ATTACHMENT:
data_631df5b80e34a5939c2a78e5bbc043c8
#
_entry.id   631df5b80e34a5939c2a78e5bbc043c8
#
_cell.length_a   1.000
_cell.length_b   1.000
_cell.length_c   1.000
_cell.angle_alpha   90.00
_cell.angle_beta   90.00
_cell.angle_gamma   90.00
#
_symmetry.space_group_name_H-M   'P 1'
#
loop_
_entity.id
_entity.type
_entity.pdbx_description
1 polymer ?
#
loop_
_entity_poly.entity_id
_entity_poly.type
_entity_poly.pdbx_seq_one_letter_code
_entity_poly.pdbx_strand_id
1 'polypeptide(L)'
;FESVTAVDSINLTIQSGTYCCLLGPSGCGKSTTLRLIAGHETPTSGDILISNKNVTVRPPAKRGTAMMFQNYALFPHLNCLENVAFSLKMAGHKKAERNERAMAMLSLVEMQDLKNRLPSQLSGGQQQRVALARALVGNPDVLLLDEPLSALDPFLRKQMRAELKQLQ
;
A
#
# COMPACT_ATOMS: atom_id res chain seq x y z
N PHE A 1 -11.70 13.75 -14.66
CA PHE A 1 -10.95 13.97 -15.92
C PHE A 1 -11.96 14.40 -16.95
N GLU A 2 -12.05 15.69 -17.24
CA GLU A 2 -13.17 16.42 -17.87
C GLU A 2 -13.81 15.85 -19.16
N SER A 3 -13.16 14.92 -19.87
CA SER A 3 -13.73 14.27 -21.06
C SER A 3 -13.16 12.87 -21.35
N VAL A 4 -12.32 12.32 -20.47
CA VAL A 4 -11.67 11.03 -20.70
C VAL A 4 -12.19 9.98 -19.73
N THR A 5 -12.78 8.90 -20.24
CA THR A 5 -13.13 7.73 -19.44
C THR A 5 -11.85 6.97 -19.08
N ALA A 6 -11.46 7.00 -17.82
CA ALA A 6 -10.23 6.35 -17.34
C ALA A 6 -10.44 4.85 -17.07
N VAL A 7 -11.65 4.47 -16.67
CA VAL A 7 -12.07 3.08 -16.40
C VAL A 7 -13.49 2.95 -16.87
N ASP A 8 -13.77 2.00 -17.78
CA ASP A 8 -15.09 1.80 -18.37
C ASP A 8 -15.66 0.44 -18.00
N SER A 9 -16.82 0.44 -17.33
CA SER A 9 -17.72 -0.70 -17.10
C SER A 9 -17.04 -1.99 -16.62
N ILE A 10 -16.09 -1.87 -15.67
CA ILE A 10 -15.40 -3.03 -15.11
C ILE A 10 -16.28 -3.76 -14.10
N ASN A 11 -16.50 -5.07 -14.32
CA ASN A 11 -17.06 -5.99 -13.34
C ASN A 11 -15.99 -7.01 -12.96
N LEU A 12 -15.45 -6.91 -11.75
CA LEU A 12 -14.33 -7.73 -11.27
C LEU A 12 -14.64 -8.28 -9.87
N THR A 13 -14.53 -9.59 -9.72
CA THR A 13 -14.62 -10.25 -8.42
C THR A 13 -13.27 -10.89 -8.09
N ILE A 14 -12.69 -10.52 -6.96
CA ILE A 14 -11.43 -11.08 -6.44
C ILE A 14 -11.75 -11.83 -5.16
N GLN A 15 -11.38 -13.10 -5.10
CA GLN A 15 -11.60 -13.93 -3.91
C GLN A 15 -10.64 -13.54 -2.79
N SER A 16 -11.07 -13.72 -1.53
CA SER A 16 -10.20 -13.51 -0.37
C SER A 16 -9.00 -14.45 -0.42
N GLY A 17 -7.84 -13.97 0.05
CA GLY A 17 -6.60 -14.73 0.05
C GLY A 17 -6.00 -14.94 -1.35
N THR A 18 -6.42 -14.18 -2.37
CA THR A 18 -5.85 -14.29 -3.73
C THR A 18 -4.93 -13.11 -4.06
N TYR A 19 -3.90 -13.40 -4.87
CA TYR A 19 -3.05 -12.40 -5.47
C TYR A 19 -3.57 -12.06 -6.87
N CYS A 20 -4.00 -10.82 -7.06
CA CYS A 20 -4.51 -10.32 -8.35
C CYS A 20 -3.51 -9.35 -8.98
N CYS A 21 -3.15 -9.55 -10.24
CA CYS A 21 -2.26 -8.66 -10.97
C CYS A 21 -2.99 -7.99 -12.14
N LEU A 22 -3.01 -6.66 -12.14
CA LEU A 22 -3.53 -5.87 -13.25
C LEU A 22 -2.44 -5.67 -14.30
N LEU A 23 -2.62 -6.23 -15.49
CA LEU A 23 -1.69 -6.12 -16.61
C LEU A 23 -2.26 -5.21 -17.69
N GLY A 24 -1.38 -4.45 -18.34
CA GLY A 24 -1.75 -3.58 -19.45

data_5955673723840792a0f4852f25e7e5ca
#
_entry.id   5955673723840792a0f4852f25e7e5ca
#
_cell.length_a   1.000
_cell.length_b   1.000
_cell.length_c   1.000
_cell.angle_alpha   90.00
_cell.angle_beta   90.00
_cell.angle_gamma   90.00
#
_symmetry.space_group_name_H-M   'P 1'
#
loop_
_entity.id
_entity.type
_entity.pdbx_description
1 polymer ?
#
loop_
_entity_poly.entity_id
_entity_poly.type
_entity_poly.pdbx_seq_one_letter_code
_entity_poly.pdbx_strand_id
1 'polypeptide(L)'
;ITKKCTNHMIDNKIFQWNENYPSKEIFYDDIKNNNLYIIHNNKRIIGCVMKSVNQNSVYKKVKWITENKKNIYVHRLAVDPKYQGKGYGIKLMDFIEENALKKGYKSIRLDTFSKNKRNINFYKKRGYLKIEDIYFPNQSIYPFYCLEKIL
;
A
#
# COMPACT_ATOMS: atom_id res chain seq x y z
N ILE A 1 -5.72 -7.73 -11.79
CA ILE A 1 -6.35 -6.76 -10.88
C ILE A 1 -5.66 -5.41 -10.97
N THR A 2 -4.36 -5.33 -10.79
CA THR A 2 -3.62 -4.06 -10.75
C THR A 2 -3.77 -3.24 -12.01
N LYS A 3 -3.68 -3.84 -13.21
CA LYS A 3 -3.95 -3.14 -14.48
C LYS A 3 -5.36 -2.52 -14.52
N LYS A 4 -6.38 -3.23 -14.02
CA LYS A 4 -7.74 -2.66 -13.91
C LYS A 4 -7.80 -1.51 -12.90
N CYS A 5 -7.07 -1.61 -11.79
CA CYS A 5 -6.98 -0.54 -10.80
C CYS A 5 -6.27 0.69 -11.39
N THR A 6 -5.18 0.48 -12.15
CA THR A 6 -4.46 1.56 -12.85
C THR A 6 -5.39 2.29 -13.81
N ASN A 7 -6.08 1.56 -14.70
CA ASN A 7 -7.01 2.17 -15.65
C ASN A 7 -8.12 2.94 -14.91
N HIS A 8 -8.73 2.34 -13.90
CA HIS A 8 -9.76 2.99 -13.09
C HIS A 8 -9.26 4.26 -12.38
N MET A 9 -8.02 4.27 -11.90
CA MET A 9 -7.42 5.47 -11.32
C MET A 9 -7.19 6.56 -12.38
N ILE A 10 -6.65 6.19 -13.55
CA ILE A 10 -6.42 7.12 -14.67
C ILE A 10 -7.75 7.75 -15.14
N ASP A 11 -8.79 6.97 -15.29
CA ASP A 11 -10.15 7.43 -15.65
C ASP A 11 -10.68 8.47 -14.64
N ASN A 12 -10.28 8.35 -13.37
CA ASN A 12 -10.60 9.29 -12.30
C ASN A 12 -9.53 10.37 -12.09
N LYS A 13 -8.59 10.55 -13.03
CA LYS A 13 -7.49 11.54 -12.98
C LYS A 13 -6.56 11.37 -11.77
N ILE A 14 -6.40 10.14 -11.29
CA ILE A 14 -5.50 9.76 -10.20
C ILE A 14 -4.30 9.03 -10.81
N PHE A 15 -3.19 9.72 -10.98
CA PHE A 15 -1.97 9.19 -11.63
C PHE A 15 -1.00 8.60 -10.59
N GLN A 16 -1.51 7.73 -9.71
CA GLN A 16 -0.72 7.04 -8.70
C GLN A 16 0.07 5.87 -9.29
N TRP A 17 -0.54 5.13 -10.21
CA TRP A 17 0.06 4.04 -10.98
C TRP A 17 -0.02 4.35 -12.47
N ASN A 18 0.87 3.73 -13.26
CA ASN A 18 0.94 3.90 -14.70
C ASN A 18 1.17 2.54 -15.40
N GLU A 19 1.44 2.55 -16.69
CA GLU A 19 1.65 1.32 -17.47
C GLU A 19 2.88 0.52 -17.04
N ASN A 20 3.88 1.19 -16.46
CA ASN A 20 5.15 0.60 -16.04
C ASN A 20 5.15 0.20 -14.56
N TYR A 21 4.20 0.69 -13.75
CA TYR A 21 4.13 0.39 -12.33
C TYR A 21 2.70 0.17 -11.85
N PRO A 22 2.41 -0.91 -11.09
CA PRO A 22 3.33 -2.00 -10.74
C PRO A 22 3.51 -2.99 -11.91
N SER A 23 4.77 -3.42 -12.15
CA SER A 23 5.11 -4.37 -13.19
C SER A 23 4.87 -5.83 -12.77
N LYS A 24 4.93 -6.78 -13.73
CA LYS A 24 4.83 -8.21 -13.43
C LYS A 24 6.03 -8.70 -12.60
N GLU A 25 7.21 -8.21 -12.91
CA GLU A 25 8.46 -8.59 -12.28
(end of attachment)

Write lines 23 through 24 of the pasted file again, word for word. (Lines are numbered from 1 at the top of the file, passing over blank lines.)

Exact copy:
_entity_poly.pdbx_seq_one_letter_code
_entity_poly.pdbx_strand_id